“If you want to keep your love alive, you have to be attentive to all the little things that go wrong along the way, and constantly course-correct. If you can do that, you’ll never set foot in my office,” Sexton concludes.
Though this is great advice on its face, it's also highly simplistic. Yes, love is a verb if people are ultimately right for one another. If you've found the right person, then sure, you should be doing everything in your power to keep the love alive. Because that initial infatuation will fade. Then you're just left with another human being, fit with all the flaws that we all have.
Keeping the love alive is doing your best to empathize with, uplift, support, encourage, and maintain an attraction to your partner, who at times may be annoying, smelly, in a bad mood, or suffering from some other serious life setback that makes them hard to get along with. And that's work. But it's worth it if they're ultimately the person you're meant to end up with.
I think what people miss out on when speaking of divorce and/or how to have a happy marriage is that some couples just aren't a fit. They may have gotten married at a time when they didn't have all their shit worked out. They may have believed this person was right for them, but that ended up not being the case. One's spouse may end up being a very bad influence, a very bad choice to keep around. It's not always because they're a bad person. They're just not the person you were supposed to end up with.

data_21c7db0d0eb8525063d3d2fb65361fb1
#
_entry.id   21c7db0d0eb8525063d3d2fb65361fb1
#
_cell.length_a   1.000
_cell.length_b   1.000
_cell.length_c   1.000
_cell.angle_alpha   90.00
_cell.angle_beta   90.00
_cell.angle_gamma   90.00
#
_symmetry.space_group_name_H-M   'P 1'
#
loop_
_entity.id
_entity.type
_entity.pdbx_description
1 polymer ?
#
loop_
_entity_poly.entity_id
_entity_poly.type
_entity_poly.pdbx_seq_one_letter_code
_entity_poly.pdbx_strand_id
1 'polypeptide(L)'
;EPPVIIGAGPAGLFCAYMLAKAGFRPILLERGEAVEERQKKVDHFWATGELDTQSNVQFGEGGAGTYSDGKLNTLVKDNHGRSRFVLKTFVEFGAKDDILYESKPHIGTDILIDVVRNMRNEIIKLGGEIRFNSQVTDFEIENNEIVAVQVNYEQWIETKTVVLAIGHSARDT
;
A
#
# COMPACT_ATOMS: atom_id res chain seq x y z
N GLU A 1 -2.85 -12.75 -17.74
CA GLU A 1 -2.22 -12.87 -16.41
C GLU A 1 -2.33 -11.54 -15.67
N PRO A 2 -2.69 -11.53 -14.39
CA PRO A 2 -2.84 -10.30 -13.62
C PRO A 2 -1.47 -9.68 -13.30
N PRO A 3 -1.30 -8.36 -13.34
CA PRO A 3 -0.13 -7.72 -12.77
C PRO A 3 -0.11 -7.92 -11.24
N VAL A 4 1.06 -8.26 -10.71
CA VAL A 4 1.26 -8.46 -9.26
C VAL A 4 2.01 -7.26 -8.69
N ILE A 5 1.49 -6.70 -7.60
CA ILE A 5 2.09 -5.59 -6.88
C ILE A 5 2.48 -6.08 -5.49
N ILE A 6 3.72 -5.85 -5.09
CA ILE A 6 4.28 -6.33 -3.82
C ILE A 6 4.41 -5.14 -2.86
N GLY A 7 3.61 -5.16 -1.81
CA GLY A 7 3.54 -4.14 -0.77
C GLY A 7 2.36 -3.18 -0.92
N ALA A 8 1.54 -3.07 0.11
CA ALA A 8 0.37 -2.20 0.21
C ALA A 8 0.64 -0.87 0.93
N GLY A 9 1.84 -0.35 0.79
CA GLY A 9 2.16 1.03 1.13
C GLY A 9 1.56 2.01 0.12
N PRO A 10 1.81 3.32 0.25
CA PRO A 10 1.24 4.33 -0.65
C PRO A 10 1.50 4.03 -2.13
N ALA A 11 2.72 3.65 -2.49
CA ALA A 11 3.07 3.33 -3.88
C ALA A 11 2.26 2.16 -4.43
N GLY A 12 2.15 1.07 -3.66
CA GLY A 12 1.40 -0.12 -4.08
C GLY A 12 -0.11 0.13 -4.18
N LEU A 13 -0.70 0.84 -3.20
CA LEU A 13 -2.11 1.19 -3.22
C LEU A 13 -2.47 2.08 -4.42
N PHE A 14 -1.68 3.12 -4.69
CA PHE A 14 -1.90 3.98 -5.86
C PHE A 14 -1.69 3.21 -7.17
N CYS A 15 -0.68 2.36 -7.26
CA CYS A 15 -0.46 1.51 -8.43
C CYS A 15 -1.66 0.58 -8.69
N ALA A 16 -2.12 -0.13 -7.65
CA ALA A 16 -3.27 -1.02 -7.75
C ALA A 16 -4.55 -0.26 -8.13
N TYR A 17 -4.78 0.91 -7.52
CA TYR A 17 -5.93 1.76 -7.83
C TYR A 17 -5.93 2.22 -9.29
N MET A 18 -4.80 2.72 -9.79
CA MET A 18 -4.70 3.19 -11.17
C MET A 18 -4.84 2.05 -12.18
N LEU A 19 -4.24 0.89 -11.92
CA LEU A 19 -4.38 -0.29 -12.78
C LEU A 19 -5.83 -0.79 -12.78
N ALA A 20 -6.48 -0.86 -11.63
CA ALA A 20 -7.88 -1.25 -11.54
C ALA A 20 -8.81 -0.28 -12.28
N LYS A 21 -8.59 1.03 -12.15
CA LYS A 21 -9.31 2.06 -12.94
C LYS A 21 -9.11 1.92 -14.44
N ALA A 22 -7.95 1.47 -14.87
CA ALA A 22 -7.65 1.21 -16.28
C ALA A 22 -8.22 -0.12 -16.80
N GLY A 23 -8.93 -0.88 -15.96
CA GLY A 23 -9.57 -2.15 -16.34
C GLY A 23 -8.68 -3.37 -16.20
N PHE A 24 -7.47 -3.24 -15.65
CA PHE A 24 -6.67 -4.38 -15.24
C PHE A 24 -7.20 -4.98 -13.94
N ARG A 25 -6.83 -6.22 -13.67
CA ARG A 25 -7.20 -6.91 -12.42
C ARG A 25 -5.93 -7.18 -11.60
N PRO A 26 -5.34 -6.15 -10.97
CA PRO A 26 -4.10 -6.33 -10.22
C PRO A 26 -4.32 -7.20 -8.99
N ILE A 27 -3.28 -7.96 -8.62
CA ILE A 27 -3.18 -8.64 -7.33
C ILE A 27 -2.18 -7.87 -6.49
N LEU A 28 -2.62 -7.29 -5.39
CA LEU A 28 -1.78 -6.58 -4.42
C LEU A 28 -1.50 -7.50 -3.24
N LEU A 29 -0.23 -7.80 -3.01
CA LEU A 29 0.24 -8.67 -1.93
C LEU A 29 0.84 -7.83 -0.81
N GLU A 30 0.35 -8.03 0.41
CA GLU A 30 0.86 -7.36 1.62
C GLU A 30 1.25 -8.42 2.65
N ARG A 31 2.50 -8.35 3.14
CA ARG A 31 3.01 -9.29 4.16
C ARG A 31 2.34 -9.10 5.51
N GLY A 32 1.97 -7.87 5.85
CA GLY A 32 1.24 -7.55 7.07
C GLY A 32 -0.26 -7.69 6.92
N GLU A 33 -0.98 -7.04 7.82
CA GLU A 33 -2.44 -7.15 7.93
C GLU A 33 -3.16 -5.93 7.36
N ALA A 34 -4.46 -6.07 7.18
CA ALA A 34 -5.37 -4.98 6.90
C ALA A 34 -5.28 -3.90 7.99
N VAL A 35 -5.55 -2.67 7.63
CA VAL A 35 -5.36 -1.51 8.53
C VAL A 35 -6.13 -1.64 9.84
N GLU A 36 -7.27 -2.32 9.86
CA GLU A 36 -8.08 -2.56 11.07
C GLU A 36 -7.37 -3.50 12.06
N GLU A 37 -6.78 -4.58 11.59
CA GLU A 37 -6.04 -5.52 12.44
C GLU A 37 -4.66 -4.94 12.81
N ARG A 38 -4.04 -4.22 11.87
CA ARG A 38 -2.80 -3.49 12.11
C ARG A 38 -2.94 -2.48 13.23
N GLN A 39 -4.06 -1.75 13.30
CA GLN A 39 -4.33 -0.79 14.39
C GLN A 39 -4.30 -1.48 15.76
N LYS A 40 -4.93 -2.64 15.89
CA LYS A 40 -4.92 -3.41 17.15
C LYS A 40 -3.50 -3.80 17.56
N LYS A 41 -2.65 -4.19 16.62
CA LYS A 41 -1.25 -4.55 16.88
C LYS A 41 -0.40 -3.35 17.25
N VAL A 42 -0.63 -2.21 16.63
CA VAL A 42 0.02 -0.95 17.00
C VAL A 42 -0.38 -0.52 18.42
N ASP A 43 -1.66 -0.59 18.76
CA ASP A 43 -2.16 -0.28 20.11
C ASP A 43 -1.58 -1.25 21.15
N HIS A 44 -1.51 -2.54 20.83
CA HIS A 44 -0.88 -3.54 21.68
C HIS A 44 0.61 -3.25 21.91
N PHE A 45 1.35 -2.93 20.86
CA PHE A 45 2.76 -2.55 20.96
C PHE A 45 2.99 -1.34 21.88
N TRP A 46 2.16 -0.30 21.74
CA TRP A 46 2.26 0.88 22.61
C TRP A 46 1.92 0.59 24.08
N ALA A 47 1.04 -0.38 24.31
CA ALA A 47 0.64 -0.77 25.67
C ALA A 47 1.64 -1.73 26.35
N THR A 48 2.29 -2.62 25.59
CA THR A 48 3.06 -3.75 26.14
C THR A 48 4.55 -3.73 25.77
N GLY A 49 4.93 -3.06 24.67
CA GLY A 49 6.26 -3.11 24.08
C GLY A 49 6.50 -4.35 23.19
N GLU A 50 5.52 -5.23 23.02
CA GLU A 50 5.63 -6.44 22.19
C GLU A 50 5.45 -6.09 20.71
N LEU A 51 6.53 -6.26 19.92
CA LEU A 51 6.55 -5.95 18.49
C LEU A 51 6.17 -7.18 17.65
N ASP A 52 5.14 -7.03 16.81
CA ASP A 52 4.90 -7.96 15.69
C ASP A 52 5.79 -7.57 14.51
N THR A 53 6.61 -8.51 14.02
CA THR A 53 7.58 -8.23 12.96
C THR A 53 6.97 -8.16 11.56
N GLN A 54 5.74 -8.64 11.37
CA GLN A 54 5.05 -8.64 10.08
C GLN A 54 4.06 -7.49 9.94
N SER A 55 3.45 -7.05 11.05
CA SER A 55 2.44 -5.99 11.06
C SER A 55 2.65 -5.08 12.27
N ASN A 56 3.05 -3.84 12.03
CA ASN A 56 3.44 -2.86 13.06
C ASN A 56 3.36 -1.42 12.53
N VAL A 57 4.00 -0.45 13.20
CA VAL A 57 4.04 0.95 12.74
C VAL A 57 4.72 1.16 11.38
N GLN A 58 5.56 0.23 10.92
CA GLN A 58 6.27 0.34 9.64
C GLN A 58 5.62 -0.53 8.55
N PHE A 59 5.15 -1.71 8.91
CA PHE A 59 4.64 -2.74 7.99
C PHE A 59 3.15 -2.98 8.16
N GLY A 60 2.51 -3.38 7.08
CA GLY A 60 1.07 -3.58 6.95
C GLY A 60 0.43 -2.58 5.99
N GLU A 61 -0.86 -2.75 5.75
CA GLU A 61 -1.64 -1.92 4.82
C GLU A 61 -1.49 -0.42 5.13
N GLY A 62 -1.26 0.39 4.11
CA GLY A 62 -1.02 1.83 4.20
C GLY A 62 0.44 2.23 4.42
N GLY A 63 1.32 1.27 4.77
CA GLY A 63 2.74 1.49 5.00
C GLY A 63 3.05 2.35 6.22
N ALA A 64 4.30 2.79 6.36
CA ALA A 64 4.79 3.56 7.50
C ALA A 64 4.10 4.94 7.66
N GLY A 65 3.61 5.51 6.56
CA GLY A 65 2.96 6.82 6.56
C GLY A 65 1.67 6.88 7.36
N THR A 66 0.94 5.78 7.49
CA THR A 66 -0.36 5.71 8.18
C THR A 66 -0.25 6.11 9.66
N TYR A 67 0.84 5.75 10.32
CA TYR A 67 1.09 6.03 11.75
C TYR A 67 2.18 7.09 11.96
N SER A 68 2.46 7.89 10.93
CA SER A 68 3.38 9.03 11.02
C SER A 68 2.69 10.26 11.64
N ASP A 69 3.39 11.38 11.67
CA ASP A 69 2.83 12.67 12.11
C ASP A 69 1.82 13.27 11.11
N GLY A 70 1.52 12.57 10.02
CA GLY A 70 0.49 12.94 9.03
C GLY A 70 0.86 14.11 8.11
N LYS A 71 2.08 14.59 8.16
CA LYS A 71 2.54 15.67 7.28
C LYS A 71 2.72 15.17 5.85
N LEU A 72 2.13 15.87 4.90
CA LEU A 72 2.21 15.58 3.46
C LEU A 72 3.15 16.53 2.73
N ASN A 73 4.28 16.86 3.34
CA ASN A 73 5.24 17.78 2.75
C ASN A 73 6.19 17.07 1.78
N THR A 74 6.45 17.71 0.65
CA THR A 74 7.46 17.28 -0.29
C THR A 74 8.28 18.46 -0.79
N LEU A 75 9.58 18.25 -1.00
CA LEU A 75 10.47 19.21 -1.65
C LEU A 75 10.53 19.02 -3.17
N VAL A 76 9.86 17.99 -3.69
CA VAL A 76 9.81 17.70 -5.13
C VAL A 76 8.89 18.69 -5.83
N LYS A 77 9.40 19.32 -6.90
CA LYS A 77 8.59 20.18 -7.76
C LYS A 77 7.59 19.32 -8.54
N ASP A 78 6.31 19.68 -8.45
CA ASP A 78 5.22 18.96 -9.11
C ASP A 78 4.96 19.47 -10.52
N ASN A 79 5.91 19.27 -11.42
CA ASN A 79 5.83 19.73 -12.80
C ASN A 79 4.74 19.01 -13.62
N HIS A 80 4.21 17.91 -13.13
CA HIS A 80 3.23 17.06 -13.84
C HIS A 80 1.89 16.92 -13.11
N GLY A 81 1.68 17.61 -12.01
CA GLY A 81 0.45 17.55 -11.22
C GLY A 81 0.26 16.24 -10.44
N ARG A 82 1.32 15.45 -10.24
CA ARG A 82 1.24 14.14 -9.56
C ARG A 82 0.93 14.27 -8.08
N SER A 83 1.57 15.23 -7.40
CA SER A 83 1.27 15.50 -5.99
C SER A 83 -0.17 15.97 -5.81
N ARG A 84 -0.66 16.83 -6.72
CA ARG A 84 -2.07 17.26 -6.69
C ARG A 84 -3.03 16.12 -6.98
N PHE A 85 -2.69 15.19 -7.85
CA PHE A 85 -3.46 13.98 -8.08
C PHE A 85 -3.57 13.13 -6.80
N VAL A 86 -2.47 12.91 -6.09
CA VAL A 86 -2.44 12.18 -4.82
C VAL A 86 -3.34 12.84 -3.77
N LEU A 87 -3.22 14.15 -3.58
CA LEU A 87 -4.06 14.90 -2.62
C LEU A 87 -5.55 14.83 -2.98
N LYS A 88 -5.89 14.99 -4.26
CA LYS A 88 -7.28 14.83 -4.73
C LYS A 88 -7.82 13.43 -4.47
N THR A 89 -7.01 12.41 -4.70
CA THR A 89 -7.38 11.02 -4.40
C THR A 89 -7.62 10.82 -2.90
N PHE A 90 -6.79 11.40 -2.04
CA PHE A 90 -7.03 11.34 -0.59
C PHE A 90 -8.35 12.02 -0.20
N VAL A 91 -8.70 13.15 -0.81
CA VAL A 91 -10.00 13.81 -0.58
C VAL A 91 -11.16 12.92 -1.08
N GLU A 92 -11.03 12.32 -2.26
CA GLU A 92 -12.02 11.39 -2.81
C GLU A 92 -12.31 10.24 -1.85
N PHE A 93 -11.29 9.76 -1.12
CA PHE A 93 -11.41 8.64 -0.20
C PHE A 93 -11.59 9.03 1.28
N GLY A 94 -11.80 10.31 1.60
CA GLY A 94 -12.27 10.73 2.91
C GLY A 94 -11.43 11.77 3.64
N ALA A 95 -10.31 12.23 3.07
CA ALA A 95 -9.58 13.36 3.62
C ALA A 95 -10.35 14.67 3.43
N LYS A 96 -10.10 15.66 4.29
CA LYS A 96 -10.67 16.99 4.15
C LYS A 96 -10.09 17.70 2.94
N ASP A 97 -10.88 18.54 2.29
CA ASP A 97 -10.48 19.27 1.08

But there's so much stigma about divorce, so many "experts" who swoop in with this simplistic advice to make you feel like crap as if you weren't strong enough, you didn't work hard enough to carry out all these loving acts on a daily basis. You didn't exercise the act of love enough. That's why your marriage didn't work out.
Sorry, that's too simplistic. As a happily divorced woman, every time I read one of these pieces I cringe. For a long time, I tried to keep my marriage together. Then finally, I said, "Fuck it." We divorced. We weren't right for each other. My ex isn't a bad guy. He was "almost right" for me. I know this because we still get along, but I also now clearly see how we simply weren't the person either of us was meant to end up with. There is nothing wrong with that.
Now I'm with a new man. Well, he's not so new; we've been together five years. And sure, we're at that human stage, meaning I've realized my boyfriend is just another human being.
For me, loving him IS an action. But it's an action that I can continue carrying out because he's right for me. We're 100% compatible. Sure, there have been small hiccups along the road, but I know that staying happy together IS working at it. But only because the relationship is worthy of that.
So love is a verb, but only if the couple is compatible enough to make it in the long run.